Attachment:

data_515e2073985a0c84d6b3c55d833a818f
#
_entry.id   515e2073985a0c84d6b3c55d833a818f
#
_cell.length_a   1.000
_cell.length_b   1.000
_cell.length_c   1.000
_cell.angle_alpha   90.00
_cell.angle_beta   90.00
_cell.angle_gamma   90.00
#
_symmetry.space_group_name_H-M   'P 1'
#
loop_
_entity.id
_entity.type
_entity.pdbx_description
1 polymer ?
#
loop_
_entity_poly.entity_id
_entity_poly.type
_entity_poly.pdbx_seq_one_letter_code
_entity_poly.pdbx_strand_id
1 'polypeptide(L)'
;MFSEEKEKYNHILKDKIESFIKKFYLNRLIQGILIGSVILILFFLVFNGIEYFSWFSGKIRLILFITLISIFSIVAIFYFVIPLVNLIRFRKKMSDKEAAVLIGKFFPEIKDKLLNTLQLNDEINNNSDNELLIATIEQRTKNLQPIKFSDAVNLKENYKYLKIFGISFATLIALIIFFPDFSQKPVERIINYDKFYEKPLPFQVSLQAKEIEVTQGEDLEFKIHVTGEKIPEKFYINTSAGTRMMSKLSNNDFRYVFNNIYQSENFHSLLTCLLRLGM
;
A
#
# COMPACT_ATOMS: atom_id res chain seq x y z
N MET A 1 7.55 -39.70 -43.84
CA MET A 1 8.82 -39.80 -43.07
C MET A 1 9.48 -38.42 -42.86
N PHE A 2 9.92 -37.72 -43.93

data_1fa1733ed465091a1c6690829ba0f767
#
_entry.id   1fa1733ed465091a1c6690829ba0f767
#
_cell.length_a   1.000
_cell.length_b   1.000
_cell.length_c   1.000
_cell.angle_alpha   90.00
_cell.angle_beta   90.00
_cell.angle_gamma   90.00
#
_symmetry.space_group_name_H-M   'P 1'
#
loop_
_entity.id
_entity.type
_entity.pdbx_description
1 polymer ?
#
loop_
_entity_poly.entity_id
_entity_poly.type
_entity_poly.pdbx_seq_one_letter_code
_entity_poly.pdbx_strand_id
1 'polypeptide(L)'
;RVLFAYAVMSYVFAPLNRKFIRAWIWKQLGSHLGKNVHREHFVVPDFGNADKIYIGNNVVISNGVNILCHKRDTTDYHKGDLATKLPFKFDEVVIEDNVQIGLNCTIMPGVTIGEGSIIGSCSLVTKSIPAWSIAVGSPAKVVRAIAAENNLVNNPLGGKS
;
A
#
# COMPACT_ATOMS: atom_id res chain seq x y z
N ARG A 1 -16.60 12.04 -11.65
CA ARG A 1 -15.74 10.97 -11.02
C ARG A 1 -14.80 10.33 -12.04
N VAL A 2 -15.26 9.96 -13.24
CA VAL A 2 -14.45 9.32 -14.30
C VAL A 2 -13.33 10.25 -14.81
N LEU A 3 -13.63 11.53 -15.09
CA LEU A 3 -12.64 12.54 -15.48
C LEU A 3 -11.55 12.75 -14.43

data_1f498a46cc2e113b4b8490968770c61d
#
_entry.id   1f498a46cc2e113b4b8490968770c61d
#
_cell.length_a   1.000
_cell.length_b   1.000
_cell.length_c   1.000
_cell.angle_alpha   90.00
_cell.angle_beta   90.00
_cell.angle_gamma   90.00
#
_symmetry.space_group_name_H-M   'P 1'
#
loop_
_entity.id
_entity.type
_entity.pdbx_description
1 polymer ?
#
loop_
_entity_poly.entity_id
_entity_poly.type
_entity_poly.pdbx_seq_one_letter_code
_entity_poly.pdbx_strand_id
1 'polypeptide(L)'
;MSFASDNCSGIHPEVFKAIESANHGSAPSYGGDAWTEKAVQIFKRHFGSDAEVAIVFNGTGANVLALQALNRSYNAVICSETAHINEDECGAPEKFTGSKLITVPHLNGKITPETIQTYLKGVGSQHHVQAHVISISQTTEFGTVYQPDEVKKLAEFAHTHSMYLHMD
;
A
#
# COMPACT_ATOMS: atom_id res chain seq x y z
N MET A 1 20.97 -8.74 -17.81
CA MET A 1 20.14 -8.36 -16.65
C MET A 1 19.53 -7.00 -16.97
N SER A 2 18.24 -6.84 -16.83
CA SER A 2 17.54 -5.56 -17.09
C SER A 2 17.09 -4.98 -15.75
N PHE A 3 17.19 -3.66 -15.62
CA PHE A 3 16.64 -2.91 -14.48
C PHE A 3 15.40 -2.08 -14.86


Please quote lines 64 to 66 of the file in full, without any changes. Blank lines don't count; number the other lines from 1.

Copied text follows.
# COMPACT_ATOMS: atom_id res chain seq x y z
N ARG A 1 -16.60 12.04 -11.65
CA ARG A 1 -15.74 10.97 -11.02